PRINT January 2010


The work of Anne Truitt has always stood slightly apart: Concurrent with Minimalism and Color Field painting, but never quite commensurate with their terms, her oeuvre has long eluded categorization and, for that matter, sustained critical reception. On the occasion of the Hirshhorn Museum and Sculpture Garden’s recent groundbreaking retrospective, the late artist’s first in thirty-five years, Artforum asked art historian Anne M. Wagner to revisit Truitt’s inimitable engagement with temporality, shape, and medium.

Anne Truitt, First Requiem, 1977, acrylic on wood, 90 x 8 x 8". Four views.

“THE PAST,” WROTE L. P. HARTLEY in The Go-Between, “is a foreign country: they do things differently there.” But where does the border lie between past and present? Why do some events and experiences feel unbearably distant and others not estranged at all? How far away, to choose a less than random example, are the major and minor happenings of 1974? That was the year that a sitting president resigned under threat of impeachment, an heiress was kidnapped and (temporarily) radicalized, computers arrived in the nation’s newsrooms, The Texas Chain Saw Massacre made movie history, and the Corcoran Gallery of Art hosted the first—and, until now, only—museum retrospective of Anne Truitt’s work. In 2004, she died at the age of eighty-three.

Thirty-five years is an unforgivably long time between retrospectives for an artist of this caliber. Why the delay? Was it that Truitt’s work was not quite foreign enough, or that it lacked the measure of pastness that earns an artist a retrospective in the first place? This might well have been what happened, given that Truitt never stopped producing as the decades went on: She was still making delicately novel pieces—for example, Return and Evensong—the year of her death.

Or perhaps the time was not yet ripe to grasp just what seems so different about Truitt’s art—until now. With the new exhibition, “Anne Truitt: Perception and Reflection,” at the Hirshhorn Museum and Sculpture Garden in Washington, DC, her work has again become part of the present, if in a whole new way. Retrospectives themselves are meant to serve as go-betweens; the beautiful and meticulously installed show conceived by Kristen Hileman could not have been a better emissary. It did everything possible to make sure that Truitt’s astonishing individuality comes clearly into view. And in so doing, the show forged the necessary link between present and past. It remains to be seen how long the bond will endure. Waiting thirty-five more years to look again at Truitt will surely shatter even the strongest connection: Let both the tastemakers and the feminists among us take heed!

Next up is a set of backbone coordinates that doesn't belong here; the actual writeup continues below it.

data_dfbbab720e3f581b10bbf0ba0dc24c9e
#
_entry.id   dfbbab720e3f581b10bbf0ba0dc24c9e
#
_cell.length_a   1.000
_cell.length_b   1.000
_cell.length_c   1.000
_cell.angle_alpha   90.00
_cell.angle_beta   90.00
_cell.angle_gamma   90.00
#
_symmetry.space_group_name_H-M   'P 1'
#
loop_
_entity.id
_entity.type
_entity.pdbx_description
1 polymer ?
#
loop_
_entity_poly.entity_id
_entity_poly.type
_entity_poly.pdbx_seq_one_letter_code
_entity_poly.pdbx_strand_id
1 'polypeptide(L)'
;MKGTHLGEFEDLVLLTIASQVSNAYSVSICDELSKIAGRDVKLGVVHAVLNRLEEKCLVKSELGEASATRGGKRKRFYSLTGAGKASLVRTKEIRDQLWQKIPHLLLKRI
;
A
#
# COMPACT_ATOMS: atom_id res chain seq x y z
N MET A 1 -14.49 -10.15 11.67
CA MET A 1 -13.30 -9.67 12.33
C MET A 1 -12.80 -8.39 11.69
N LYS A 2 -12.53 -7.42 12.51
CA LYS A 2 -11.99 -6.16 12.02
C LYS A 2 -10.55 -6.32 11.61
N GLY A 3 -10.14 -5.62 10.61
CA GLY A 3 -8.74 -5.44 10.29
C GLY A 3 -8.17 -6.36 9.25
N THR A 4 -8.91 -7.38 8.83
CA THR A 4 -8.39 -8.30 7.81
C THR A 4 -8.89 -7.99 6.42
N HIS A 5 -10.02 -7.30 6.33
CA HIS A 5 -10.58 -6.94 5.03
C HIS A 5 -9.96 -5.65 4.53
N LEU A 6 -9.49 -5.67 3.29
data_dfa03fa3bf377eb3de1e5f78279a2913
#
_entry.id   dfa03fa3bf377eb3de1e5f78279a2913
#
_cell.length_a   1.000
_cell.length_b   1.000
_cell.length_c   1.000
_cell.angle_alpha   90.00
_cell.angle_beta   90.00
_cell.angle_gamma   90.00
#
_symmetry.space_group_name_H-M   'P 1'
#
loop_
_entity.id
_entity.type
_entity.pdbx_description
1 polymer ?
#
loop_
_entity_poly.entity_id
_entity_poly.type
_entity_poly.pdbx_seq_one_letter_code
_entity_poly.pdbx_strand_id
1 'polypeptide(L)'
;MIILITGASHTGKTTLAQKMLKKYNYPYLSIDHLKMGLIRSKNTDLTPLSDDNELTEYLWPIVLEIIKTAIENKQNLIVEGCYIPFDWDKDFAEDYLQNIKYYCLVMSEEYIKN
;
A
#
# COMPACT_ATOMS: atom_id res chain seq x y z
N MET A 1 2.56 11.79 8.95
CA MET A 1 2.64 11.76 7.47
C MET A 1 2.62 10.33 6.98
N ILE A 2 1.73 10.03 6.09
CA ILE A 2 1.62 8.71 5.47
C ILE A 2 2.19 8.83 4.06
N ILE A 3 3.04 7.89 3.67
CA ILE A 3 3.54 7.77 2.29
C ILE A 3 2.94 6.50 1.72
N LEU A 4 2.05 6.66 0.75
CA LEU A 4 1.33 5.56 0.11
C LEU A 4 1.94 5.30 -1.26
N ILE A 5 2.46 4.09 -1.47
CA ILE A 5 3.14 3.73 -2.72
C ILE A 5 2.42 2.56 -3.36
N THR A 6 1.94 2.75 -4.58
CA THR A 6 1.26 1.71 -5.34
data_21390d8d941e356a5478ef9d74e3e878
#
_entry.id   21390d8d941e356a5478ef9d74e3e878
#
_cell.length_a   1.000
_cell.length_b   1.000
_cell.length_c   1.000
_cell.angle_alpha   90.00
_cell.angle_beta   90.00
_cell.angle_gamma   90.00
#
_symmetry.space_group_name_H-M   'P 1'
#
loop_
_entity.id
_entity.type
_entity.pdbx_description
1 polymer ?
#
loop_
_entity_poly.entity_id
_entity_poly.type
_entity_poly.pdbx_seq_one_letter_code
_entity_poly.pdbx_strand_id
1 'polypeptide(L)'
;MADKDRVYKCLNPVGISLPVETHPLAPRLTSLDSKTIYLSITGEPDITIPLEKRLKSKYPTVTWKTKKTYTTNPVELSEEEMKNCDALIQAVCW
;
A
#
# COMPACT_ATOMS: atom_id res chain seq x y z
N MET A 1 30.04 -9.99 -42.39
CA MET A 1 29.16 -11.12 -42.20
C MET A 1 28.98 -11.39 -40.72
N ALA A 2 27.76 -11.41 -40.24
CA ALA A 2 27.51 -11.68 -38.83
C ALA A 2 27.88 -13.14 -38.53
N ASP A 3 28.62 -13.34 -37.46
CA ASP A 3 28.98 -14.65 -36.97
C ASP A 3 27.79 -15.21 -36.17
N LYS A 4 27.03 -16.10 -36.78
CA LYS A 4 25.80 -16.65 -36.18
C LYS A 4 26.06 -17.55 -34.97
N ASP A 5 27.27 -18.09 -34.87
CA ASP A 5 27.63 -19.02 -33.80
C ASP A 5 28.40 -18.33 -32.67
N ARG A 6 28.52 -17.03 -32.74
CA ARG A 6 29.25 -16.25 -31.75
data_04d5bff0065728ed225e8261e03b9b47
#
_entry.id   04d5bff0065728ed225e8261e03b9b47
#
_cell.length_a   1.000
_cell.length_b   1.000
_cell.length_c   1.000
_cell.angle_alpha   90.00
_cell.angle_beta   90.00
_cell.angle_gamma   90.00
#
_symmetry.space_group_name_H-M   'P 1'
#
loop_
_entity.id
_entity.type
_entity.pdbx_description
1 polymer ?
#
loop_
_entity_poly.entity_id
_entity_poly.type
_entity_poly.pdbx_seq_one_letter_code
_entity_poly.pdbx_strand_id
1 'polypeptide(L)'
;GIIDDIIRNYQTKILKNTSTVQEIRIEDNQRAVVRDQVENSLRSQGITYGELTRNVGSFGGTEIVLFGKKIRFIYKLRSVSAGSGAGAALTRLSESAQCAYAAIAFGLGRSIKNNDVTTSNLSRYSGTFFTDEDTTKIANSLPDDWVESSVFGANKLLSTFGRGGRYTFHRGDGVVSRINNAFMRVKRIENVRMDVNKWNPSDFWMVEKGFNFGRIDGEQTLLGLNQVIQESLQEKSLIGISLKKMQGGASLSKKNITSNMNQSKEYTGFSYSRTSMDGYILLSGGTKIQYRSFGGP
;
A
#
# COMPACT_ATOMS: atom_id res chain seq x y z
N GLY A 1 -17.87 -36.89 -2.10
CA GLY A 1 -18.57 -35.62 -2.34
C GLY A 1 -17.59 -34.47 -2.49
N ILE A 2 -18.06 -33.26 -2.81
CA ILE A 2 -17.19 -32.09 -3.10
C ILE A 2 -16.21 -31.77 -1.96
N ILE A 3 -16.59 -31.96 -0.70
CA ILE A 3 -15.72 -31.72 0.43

Arriving at such a pointed installation was presumably no small task, given the fundamental antipathy between Truitt’s work and the spaces of the Hirshhorn. Quite distinct conceptions of sculpture and architecture are in play. On the one hand is the assertive volume of Gordon Bunshaft’s structure (which by pure coincidence was completed the year Truitt, a longtime Washingtonian, was given her first retrospective at the nearby Corcoran), which he termed a “functional sculpture,” a hollowed-out cylinder with squat legs set on a low-slung base. Curved galleries wrap around an empty core that all too often, in my experience, seems like a desolate waste of space. On the other hand, there is Truitt’s basic idiom, the upright wall or column transformed into an utterly nonfunctional presence, a physical object whose every aspect (its color, dimensions, surface, depth, front, back, and sides) is designed to produce a quandary as to the nature of its presence as an experiential thing.

It is one of the great achievements of the Hirshhorn installation that it managed to make Bunshaft’s pie-slice galleries cohabit peacefully with the strangers in their midst. (Though by rights the galleries in question actually resemble slices once a bite has removed their narrowest point.) Gray walls and floors and white ceilings quieted the spaces, as did an impeccably evenhanded use of lighting—it was perfect, I think. Yet the same pacific devices, however paradoxically, brought each work to active life. Truitt’s art is nothing without the light and space its perception necessitates—any and every photograph is a travesty, which is not to say that some aren’t better, others worse. (Those in the catalogue are as good as they can be.)